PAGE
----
I currently live in a house with four roommates and our lease is up at the end of October. Here's our problem… Everyone wants to stay in the house, but none of us want to stay with our one roommate. The other three of us want to kick her out, but we aren't sure how to without backlash. What is a good and formal but polite way to tell her she isn't wanted anymore?
This is Offbeat Home's archive of roommates posts.
The truth is that my flatmates and I are pretty good about evenly sharing work. The truth is, when I did the dishes it was usually totally my turn. The truth is, when I was angsting about dishes, probably my flatmates were angsting about their own hot-button chore items, like mowing the lawn, or having a clear dining room table. And, universal truth is, the only person I can change is me. So I took back the dishes. And I found my Dishes Zen.
I'm an engineering student, and as such have moved quite a bit between co-ops, internships, and school. Because my moves happen three times a year and my moves are typically over 400 miles, I have never actually moved into an apartment that I've seen beforehand — and I've lived in seven different apartments/shared houses. I'll admit, I went through some pretty crappy living arrangements because of this, but I have gradually learned how to make this experience better.
Here are some things I've learned to do when moving in blind…
The other day when my boyfriend was at work, I texted him to say "I'm exhausted and I just want to warn you that the dishes aren't done. I'll get to them tomorrow first thing."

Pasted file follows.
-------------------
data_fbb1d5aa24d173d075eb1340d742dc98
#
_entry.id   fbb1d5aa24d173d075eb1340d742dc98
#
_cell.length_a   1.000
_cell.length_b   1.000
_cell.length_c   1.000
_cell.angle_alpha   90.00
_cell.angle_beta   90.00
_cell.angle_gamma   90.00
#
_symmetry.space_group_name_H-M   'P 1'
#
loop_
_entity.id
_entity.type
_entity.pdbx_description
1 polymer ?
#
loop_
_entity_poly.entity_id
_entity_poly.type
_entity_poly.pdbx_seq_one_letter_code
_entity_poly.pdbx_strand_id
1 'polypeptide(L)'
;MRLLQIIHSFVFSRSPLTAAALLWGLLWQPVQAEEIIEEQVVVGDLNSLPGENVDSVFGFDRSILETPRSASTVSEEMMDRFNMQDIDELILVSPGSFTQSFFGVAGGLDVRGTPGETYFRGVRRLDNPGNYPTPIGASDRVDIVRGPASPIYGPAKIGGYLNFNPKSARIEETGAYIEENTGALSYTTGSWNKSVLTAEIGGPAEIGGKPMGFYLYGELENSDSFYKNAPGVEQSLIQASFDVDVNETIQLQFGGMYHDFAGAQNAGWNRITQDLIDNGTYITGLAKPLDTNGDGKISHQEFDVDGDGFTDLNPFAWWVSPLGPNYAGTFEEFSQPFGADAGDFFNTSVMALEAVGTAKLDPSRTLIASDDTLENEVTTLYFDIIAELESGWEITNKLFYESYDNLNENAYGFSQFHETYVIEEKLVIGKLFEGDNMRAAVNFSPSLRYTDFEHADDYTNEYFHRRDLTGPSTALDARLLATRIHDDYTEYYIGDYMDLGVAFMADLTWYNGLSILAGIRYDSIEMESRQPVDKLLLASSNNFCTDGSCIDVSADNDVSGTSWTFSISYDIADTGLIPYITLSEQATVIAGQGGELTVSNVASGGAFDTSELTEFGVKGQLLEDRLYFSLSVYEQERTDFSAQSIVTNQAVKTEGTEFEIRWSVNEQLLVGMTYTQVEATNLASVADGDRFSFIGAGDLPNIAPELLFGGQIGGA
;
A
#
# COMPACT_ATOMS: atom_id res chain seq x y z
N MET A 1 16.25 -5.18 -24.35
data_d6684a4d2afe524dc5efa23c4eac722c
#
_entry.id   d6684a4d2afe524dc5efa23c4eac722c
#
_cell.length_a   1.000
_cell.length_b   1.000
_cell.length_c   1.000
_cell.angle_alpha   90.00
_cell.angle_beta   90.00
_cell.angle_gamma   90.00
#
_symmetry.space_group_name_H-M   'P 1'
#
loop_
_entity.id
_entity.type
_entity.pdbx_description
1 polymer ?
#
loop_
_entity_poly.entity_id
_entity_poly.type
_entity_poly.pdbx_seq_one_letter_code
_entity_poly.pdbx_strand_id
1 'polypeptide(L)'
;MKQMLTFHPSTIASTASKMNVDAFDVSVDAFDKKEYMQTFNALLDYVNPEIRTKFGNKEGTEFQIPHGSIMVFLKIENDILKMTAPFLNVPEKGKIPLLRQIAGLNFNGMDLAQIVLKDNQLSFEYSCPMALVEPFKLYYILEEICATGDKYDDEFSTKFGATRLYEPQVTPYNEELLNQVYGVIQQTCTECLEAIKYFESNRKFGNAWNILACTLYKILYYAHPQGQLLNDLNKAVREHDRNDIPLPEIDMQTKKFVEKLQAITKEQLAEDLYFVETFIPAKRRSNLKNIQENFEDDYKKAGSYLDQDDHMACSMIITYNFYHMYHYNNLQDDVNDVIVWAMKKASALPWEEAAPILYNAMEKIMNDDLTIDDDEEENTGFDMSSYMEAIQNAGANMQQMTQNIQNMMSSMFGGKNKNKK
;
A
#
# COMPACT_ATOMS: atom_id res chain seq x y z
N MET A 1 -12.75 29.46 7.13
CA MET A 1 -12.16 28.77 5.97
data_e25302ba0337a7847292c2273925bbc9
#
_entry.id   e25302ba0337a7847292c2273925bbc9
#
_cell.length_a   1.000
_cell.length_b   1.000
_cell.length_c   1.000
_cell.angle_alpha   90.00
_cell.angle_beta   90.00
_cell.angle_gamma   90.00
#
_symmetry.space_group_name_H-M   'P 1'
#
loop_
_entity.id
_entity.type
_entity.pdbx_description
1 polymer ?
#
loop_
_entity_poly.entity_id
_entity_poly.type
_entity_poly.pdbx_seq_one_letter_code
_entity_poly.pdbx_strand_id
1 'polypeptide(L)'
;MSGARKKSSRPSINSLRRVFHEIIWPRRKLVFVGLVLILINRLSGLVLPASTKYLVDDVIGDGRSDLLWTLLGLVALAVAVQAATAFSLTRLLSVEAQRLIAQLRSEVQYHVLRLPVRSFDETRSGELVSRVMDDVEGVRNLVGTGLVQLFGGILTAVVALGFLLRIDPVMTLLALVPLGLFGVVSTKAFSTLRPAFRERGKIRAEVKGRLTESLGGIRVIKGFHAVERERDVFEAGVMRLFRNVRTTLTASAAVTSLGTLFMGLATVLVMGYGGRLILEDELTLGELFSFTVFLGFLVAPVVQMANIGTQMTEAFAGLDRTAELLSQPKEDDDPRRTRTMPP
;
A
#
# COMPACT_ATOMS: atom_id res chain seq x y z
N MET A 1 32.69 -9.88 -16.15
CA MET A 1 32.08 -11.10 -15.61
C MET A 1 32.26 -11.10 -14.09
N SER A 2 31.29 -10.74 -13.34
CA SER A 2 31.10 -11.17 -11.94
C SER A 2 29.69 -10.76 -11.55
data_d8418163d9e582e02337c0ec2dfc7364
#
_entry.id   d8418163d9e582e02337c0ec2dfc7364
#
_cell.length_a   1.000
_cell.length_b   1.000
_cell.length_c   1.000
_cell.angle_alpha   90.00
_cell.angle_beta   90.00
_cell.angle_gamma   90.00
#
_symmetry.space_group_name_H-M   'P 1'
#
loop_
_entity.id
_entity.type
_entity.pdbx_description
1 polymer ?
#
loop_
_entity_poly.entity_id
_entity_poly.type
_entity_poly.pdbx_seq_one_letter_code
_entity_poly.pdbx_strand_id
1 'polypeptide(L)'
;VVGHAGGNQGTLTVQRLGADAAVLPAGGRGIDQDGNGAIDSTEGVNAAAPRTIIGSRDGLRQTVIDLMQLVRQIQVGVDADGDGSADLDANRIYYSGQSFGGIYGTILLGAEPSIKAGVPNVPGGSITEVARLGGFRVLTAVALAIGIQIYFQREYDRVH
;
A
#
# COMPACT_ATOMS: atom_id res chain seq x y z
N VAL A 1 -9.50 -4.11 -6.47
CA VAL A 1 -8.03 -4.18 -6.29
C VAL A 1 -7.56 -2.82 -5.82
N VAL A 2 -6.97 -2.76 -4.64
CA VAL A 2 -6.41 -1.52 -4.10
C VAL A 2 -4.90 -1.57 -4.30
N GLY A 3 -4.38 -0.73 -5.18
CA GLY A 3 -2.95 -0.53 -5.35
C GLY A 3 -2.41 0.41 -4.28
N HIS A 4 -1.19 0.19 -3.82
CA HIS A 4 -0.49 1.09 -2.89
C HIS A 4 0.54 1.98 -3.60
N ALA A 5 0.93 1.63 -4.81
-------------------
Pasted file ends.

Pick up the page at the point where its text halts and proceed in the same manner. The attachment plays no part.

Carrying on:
His response: "I hate to tell you this, love, but you're an adult now. You can do the dishes whenever you want!"
My reaction in my mind: "Not true. I have a responsibility to my roommate to maintain this house in the way that I would want to live in it." Then I caught myself and thought for a minute. Does living with your partner mean that maybe, just maybe, the entire home is now under our shared dominion? And that, within reason, I can decide what gets done when, just like he can? I still wasn't sure.
I grew up with a mother who didn't have much consideration for "private space." Things didn't get better when I went off to college. I moved into a room smaller than my childhood bedroom with a roommate five feet away. Upon graduation, I dove straight into living with significant others and roommates. I've never had a whole lot of truly private time or space. When it's come to gettin' mah jollies on the solo, I've had to adapt. Here are some tips for anyone who wants to become a masturbation ninja.
Attention young Offbeat Homies: At some point, you will cease to live with your parents or in a dorm room, and will very likely live in a cheap apartment, quite possibly with roommates. I hit this particular milestone my Junior year of college, and here's what it taught me…
There are a lot of posts on Offbeat Home about cohabiting in an apartment or house; however, I don't think I've seen anything covering living and sleeping in the same room as a roommate you didn't know until a week prior to moving in! Here are the four rules my roommate and I follow to keep the peace.
We're buying our first home and have offered to let a friend and her son move in with us and "pay rent" (part of the mortage + utilities). He thinks our friend should be paying more than half because she's taking more space, my suggestion was that all of the adults pay an equal amount. So, homies, how have you worked out splitting the costs between roommates in such a situation before?